Why Morgan State's Joshua Miles feels he could be the next Darius Leonard or Tarik Cohen

Indianapolis — At 6 feet 5 and 314 pounds, Joshua Miles doesn’t have to try hard to be the biggest guy in most rooms. Growing up in Randallstown, the Morgan State offensive lineman also didn’t have to look far to find someone even bigger.

“Jonathan Ogden, man,” Miles said Thursday at the NFL scouting combine. “That was my role model.”


He grew up, as he put it, “watching the greats.” There was Ogden, the Ravens’ behemoth Hall of Fame tackle. There was linebacker Ray Lewis, whose squirrel dance he imitated as a Randallstown Panthers youth football standout. He once got to meet Ed Reed, another living legend.

They once stood where he has found himself this week in Indianapolis, inching toward a professional football career, on the verge of the next level. But Miles, for all his potential, does not have what those Ravens did when they were only prospects. He lacks a certain pedigree.


Ogden went to UCLA, Lewis and Reed to Miami. Miles played in the Mid-Eastern Athletic Conference, a Football Championship Subdivision member rarely seen on ESPN. The Bears last had a winning season in 2014. They were swathed in the spotlight. He was named MEAC Offensive Lineman of the Week three times during the season, allowed one sack and still received only third-team all-league honors. That frustrated him. Still, he understands the broader picture.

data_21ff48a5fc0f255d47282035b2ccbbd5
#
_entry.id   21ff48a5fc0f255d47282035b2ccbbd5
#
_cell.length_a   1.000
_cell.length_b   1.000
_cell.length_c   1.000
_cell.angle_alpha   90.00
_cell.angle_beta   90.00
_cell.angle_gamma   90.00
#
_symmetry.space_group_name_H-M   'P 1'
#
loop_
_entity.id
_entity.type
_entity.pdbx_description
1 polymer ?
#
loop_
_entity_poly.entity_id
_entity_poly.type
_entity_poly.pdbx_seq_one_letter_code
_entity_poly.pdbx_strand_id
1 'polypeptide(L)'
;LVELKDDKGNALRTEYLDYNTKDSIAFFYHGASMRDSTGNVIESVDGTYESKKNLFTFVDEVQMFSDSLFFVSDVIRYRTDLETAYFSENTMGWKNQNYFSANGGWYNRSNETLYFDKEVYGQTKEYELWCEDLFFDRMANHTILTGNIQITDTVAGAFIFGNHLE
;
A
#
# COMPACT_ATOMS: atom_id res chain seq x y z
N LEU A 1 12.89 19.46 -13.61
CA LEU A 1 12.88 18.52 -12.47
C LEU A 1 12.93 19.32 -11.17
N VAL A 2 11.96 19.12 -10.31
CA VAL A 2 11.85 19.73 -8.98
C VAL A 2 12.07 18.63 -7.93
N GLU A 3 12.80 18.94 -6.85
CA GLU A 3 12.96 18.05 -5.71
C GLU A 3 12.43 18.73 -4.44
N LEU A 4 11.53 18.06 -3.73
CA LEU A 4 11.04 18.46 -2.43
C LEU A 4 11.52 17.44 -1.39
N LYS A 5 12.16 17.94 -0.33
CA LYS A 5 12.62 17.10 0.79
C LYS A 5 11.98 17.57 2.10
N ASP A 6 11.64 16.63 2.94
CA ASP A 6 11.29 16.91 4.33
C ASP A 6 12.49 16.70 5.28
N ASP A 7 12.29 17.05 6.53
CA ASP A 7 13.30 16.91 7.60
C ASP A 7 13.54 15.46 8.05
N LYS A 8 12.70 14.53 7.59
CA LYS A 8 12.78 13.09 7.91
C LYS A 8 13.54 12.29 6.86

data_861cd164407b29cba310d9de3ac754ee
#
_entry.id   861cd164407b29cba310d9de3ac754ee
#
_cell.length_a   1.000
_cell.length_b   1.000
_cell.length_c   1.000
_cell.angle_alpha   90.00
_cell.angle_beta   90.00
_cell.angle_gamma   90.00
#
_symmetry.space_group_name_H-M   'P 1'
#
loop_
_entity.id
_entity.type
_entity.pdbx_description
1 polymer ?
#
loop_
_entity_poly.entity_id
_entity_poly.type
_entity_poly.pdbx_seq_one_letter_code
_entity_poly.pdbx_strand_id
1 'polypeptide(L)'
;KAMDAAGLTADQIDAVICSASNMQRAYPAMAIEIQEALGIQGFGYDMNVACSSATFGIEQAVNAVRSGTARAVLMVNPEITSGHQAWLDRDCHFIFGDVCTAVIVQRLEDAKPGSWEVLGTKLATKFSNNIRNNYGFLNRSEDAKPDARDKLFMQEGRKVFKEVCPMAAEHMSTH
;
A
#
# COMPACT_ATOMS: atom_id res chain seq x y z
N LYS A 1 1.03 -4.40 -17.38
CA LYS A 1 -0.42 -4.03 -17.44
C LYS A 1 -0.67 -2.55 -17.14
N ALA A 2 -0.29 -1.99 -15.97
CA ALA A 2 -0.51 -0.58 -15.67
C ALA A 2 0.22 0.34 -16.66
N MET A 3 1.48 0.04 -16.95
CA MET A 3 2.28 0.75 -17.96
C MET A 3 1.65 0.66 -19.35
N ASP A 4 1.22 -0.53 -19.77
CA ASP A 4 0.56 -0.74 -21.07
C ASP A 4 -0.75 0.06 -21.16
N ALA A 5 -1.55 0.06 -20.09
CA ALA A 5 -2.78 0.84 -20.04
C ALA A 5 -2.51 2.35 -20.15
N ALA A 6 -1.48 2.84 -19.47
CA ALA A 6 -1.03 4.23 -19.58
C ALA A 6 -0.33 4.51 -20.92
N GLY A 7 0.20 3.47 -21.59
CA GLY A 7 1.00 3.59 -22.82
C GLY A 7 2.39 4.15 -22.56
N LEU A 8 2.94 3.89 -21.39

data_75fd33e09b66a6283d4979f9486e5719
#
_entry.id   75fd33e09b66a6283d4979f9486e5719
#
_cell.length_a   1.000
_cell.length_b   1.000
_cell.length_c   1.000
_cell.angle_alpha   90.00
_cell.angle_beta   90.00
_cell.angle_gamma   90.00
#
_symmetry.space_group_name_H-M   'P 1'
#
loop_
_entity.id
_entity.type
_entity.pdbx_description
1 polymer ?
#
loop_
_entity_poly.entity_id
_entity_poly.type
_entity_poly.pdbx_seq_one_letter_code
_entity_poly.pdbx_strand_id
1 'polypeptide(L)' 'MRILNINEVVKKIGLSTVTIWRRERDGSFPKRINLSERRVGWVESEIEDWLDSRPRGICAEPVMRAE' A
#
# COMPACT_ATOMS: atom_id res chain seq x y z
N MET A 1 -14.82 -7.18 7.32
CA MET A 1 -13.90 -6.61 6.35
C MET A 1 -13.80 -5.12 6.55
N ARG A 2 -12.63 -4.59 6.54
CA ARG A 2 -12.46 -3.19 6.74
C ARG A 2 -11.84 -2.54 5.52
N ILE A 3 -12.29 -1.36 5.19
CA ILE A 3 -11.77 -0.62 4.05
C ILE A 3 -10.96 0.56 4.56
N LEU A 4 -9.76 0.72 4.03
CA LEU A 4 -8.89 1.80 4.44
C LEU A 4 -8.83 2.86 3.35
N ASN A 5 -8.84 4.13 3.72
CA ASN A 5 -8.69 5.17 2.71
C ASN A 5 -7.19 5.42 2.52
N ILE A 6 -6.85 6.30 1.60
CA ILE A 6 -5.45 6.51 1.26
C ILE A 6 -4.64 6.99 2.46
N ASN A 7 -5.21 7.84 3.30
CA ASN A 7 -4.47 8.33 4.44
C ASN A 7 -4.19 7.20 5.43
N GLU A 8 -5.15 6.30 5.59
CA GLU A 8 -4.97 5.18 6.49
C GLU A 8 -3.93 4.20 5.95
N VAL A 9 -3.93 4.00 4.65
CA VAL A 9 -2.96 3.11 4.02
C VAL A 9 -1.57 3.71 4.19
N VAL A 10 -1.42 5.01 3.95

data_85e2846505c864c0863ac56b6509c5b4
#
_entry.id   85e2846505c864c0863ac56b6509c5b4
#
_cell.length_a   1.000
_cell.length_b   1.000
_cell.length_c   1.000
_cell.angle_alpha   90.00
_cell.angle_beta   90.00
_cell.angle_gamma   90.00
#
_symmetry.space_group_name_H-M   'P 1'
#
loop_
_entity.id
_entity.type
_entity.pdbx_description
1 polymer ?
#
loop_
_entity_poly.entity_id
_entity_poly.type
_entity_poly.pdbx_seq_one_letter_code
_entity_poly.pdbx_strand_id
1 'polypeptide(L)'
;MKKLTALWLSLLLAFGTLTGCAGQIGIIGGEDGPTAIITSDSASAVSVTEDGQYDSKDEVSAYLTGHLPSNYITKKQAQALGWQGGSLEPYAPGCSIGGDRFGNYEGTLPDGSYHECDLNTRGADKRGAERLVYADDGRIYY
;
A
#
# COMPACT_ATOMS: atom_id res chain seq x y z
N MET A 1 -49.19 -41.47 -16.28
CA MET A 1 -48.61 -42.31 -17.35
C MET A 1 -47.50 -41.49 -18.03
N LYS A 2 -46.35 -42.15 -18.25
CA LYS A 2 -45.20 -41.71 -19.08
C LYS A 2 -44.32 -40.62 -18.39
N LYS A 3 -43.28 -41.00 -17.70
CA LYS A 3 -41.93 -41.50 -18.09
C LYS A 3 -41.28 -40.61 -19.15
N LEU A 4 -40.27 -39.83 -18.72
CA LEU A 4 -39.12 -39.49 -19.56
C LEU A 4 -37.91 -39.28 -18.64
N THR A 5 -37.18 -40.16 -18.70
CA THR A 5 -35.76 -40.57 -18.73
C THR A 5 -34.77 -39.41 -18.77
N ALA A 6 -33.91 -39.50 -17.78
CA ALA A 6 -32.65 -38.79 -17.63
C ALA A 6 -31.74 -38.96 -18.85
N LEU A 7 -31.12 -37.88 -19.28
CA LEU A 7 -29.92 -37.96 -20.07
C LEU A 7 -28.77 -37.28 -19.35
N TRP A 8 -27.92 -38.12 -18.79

"Honestly, HBCU football has so much talent,” he said, referring to historically black colleges and universities. “And the MEAC, I feel, is a hotbed for that. We've pumped out in the last few years several big-name athletes: [Indianapolis Colts linebacker] Darius Leonard, All-Pro. [Chicago Bears running back] Tarik Cohen, All-Pro, Pro Bowl guy this year. [Oakland offensive tackle] Brandon Parker, soon-to-be All Pro guy for the Raiders. Just really talented guys.

“So there's a lot of pride playing black college football. Morgan State, however, has the most Hall of Famers of any HBCU. So, you know, maybe you're looking at a future one here."

He smiled. It has been a busy week, meeting with “virtually every other team” besides the four he was set to meet later Thursday, but he found moments of levity in the 15 minutes he sat with reporters.

Miles talked about how hard it was to avoid potato wedges as he strove to eat "clean" before the combine. He listed the many sports he played as a kid — baseball, swimming and diving, wrestling — and even one he didn't. ("I should've played lacrosse back in the day.") He joked about his length, saying he could tie his shoes standing up. He praised Morgan State's improved academic support after a problem with academic credits cost him his eligibility in 2017, what should've been his senior year.

Miles handled himself like a pro, an accomplishment for a Bears program that hasn’t had a player drafted since 2003. He seemed to understand his long-shot odds. He also wanted to make clear his potential mattered more than his program.

"You're getting a hard worker,” he said. “You're getting an athletic guy. You're getting somebody who's going to put in 110 percent every day. I mean, man, when you draft me, you're going to get a 200 percent return on your investment, guaranteed."